Minerals: A missing role for enhanced biochar carbon sequestration from the thermal conversion of biomass to the application in soil

Hongyan Nan, Ondřej Mašek, Fan Yang, Xiaoyun Xu, Hao Qiu, Xinde Cao, Ling Zhao

Research output: Contribution to journalArticlepeer-review

Abstract / Description of output

Turning biomass into biochar via pyrolysis followed by its amendment into soil is regarded as a prospective strategy of sequestrating atmospheric carbon and simultaneously aiding both climate change mitigation and adaptation. Biochar's capability of sequestering carbon depends on the solid carbon retention in biochar after pyrolysis and the stability of this carbon. On average, 50% of the carbon in biomass is retained in biochar, of which 5–10% is estimated to be released in the first 100 years after application to soil. This review firstly focuses on roles of minerals in regulating carbon retention and stability, taking both processes of biochar formation and soil carbon sink into consideration. Carbon retention in biochar can be dramatically increased by adding exogenous minerals prior to pyrolysis, especially P, Si, Ca, Mg, and K containing materials, due to the chemical bonding (P-O-C, C-P, C-Si-C, etc.), the physical encapsulation, and the absorption of CO2 and CH4 by CaO or MgO. Soil minerals also interact with biochar‑carbon, suppressing physical disintegration, abiotic oxidation, and biotic mineralization, with soil clays, Ca2+ bridging, and poorly crystalline Fe/Al being the dominating factors. Future research should concentrate on systematic evaluation of the roles of minerals in the whole biochar carbon cycle process, i.e., pyrolysis conversion and biochar applications, from the perspective of biomass-energy-climate.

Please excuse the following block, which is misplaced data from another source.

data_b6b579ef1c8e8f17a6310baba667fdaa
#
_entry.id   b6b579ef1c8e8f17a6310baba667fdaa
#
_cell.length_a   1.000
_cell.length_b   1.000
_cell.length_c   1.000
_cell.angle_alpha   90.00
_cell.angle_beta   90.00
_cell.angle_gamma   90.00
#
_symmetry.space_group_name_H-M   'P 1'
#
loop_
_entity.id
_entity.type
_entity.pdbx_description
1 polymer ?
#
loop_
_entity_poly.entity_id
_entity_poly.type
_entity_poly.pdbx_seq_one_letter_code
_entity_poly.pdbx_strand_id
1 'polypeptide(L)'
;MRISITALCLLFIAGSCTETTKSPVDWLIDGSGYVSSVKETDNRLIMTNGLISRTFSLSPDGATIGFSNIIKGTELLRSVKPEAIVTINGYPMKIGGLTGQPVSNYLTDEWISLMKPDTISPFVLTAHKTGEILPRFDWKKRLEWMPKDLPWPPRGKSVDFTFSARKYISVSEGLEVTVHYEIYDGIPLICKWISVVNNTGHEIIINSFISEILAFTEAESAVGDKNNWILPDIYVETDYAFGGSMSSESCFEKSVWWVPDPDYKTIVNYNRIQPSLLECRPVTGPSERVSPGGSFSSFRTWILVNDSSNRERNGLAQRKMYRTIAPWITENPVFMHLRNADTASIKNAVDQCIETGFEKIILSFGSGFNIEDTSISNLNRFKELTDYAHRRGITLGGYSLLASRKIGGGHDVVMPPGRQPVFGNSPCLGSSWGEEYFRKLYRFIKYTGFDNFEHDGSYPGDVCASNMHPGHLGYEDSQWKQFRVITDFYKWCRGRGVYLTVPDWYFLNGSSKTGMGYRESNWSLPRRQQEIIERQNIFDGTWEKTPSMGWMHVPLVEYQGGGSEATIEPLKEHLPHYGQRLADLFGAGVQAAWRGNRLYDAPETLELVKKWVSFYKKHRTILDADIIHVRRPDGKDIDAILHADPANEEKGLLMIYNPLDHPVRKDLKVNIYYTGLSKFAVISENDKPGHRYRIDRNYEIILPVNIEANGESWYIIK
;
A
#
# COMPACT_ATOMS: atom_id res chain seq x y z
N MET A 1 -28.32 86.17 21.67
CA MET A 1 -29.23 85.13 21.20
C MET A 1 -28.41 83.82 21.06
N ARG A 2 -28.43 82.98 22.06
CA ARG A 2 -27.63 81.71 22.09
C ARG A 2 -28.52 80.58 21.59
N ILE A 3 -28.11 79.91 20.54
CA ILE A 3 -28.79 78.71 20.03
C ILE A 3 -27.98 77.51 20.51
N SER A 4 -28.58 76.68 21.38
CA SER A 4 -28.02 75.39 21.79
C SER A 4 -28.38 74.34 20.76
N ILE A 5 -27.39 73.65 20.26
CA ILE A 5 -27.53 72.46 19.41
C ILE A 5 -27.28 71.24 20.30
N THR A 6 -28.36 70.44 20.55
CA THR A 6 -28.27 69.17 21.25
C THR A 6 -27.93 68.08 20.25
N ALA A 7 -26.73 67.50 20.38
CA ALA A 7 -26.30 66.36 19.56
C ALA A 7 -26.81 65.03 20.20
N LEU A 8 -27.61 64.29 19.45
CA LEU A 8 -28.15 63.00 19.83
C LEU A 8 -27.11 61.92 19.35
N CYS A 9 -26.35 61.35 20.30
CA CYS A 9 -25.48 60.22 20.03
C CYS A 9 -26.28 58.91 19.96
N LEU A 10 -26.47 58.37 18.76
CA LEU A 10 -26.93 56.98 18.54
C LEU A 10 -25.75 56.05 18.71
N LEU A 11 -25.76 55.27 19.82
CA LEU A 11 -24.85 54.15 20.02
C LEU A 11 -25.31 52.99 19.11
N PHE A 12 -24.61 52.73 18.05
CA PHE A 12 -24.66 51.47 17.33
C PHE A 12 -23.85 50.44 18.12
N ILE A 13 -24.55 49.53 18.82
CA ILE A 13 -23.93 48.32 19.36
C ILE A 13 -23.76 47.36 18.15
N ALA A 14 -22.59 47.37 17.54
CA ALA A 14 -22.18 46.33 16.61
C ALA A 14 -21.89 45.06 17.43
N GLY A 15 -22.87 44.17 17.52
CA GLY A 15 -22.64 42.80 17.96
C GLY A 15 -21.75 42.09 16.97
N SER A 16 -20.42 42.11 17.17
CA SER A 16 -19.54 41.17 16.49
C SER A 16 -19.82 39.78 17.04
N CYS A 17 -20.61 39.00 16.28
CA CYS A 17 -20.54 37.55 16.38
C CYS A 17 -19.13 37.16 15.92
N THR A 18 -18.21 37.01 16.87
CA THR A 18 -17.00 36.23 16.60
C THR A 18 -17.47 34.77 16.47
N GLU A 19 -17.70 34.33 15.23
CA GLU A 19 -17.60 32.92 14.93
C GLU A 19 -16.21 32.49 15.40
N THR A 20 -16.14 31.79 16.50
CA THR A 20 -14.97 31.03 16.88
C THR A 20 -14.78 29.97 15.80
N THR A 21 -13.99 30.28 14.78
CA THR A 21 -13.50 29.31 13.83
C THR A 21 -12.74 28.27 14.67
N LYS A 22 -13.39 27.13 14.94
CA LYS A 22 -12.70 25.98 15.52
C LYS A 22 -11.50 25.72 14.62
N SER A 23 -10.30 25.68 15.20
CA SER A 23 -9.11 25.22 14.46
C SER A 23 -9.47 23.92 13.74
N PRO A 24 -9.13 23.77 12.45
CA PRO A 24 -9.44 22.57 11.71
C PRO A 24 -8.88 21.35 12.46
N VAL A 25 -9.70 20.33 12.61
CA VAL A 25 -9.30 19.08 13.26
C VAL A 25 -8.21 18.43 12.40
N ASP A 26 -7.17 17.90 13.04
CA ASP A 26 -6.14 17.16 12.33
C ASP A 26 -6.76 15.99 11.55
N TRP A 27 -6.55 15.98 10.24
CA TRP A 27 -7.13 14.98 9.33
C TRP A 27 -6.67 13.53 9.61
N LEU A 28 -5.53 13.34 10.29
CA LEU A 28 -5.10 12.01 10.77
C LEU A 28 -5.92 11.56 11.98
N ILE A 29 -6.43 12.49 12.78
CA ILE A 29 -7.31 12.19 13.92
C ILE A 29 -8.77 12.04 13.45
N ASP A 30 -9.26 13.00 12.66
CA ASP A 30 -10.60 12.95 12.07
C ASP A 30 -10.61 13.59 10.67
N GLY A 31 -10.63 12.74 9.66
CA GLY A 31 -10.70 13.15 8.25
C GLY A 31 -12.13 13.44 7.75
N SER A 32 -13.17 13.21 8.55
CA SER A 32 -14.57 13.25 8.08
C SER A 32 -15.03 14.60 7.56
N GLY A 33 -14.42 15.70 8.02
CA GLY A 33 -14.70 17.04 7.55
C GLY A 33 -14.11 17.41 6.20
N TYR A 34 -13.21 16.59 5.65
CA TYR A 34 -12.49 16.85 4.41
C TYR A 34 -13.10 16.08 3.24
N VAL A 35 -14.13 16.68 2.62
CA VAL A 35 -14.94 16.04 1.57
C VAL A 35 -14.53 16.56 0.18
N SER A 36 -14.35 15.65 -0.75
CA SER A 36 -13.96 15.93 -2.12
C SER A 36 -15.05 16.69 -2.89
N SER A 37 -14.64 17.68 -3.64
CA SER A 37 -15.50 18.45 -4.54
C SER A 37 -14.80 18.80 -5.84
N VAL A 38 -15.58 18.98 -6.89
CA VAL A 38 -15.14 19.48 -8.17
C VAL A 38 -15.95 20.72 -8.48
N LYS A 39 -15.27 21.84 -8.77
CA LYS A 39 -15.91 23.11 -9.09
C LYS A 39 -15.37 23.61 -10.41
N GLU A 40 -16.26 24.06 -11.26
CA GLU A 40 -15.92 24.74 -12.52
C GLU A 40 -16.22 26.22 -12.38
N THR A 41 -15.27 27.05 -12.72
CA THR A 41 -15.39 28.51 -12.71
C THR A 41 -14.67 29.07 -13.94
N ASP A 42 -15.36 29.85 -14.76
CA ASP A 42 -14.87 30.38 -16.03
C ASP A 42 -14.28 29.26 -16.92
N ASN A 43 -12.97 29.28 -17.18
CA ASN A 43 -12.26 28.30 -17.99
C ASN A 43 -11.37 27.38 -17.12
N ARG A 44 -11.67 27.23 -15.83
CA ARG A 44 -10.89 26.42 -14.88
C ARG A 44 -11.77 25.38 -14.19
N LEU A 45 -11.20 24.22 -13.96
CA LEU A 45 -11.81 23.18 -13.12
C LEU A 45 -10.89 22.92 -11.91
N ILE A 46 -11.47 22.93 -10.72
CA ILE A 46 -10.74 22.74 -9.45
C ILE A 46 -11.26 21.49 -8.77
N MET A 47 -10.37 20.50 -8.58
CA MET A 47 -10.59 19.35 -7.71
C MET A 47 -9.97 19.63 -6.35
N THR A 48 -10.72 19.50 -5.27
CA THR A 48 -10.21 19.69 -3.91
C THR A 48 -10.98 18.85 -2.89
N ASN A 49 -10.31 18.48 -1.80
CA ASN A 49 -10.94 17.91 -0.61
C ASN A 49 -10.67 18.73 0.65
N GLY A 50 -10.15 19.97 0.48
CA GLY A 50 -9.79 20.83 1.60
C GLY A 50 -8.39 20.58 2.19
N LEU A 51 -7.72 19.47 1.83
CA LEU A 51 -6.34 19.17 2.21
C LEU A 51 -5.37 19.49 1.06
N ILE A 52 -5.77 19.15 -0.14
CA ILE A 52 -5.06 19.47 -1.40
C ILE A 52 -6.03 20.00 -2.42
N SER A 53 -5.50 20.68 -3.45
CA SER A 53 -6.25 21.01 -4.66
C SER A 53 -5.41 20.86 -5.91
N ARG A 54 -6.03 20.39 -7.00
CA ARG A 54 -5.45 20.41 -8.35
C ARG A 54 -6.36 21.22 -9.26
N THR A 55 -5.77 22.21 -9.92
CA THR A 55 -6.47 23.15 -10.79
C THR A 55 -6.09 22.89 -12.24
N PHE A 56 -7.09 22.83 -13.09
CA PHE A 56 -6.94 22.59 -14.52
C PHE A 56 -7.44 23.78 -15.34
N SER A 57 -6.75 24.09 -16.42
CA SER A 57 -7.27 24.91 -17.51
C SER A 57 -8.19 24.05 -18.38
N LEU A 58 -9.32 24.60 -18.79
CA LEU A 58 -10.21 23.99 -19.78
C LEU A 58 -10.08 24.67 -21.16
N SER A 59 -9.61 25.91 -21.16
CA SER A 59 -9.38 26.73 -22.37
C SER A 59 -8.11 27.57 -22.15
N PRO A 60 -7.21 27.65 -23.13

Original languageEnglish
Article number104215
JournalEarth-Science Reviews
Volume234
Early online date13 Oct 2022
DOIs
Publication statusPublished - Nov 2022

Keywords / Materials (for Non-textual outputs)

  • Abiotic oxidation
  • Ca bridging
  • Carbon retention
  • Chemical bonding
  • Crystalline Fe/Al
  • Exogenous minerals

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